The primary job of the mortgage underwriter is to see that none of us enjoys our work. We can have a good time putting a deal together and taking applications, but the underwriter's role is to look at the worst-possible side of life. I'm not against this step, mind you. But I've always wanted to buy Norman Vincent Peale's book The Power of Positive Thinking and send it to the entire underwriting department.
Underwriters are most suspicious of self-employed folks and will carry that cynicism to great lengths. "Provide financial statements and tire-tread depth on tires of applicant's car," one underwriter said to me. That's going pretty far. Another added this condition: "Provide statement from borrower that he is engaged full-time and has no other interests." The borrower's fiancee would appreciate that.
Our credit system has difficulty qualitizing (my word) anyone who earns income in an unusual way. People make a living doing outrageous things. Take a bungee-jump operator: Underwriters simply refuse to believe you can make money throwing people off bridges. I think it's because underwriters have never experienced a true adrenaline rush. In one case, an underwriter said, "Provide evidence of adequate liability insurance and how many jumps have failed." Excuse me? You want to know if anyone died doing this? I can just picture the entire underwriting department gathered at the base of the rocks saying, "He'll never make it."
Sometimes the underwriter doesn't like the property. One house, perched on a hill, had railroad tracks at the base of the lot. The underwriter wrote, "Submit geological evidence that train movement will not jeopardize structure or contents and obtain decibel readings from a reliable source to assure sound will not interfere with the quite use and enjoyment of property."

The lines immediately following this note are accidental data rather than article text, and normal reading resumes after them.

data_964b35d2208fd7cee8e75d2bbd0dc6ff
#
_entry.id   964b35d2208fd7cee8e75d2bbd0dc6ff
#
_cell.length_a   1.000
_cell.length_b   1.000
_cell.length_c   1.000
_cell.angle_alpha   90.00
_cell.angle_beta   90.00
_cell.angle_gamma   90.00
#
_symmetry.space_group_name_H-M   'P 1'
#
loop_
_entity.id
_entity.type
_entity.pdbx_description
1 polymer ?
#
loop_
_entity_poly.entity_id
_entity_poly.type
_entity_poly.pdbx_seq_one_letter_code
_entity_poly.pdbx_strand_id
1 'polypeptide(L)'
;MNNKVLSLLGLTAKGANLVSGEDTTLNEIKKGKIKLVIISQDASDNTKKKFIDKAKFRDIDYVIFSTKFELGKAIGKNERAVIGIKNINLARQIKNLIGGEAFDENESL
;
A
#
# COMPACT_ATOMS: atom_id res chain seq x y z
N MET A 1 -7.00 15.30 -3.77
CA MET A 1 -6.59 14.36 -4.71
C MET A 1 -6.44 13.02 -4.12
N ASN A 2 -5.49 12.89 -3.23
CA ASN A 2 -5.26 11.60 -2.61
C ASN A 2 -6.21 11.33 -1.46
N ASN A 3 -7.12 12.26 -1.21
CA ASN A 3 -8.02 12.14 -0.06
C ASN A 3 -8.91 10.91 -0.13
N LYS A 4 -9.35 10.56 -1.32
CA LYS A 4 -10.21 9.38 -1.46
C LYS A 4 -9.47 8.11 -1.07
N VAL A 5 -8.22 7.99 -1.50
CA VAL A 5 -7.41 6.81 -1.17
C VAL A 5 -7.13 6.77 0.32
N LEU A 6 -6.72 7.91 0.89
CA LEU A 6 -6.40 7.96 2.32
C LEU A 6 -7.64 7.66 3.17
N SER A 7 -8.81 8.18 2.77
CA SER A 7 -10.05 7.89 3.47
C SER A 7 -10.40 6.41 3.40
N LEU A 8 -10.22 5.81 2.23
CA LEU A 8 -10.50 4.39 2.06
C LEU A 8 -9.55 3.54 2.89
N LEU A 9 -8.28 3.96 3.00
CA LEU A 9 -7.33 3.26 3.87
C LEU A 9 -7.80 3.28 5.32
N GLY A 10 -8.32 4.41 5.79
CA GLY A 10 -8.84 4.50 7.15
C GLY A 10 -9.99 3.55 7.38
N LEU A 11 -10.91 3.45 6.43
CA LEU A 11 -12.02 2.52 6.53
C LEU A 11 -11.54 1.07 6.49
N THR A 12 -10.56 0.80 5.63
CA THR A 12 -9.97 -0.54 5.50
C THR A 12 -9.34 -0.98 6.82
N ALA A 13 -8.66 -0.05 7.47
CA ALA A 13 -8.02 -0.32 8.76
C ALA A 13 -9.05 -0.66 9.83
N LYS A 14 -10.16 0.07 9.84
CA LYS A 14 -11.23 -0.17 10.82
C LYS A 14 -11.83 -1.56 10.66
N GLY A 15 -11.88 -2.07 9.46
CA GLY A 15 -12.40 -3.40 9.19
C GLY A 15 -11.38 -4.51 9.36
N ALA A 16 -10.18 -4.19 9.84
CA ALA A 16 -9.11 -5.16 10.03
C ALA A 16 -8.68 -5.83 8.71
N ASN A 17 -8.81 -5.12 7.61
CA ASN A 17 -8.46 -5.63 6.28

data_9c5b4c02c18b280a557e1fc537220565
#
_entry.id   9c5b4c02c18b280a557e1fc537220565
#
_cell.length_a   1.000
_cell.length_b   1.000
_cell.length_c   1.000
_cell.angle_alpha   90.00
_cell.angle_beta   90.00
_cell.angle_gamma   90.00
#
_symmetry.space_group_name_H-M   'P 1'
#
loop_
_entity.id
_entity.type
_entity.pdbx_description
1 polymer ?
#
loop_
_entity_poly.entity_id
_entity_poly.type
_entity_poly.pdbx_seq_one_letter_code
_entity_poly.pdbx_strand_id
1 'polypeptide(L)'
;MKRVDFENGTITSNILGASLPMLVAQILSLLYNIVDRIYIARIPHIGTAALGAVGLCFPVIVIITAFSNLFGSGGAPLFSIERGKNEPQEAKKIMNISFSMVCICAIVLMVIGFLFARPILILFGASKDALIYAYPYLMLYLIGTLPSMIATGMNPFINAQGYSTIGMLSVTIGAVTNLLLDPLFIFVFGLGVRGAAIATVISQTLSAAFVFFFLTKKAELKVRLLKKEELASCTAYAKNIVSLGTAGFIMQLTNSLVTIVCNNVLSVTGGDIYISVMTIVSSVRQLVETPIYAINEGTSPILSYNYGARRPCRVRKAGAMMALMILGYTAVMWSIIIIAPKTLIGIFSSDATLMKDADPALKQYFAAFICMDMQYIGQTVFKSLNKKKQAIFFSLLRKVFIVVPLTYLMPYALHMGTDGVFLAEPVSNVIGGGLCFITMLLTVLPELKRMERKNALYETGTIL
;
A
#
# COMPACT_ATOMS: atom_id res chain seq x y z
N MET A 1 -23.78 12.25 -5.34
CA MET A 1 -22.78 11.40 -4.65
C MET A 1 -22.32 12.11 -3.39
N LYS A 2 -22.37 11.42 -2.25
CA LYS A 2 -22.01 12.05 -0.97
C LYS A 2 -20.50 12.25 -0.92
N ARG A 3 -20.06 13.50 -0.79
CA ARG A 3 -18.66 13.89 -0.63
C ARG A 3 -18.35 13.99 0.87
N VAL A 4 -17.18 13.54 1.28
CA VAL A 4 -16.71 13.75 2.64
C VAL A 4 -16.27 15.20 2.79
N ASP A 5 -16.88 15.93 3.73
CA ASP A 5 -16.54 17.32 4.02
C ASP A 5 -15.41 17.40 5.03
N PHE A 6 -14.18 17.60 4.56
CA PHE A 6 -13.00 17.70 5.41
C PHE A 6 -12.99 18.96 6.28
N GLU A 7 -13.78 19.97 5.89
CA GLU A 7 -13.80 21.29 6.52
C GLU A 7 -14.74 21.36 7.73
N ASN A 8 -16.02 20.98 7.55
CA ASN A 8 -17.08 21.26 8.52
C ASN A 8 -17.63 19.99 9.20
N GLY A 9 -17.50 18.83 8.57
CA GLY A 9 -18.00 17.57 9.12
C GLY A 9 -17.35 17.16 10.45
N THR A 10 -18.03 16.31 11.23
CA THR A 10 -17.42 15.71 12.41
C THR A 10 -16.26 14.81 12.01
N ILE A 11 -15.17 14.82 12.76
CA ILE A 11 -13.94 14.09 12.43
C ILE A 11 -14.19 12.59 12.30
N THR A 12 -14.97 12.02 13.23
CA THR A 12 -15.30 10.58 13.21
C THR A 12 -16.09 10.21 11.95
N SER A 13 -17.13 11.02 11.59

Every loan originator has a favorite underwriting story. My ultimate case was a borrower, blinded by an industrial accident, who was receiving a generous monthly check. The underwriter's requirement? "Provide current eye-exam results showing less than 10/10 (vision) in each eye and a sworn affidavit from an ophthalmologist that applicant is legally blind." I just didn't have the heart to do this, so I sent a picture of the man with his seeing-eye dog. The underwriter wrote back, "Anyone can put on a pair of sunglasses."
To some, that's quality control. But I'd rather see us have bigger hearts.
That's lending brother.
About the Author: Gordon Schlicke is a Professional Mortgage Trainer in Seattle and can be reached via his web site. The original article appeared in the nations most popular mortgage professionals publication the "Scotsman Guide" and was reprinted here, for your enjoyment, with the authors permission.
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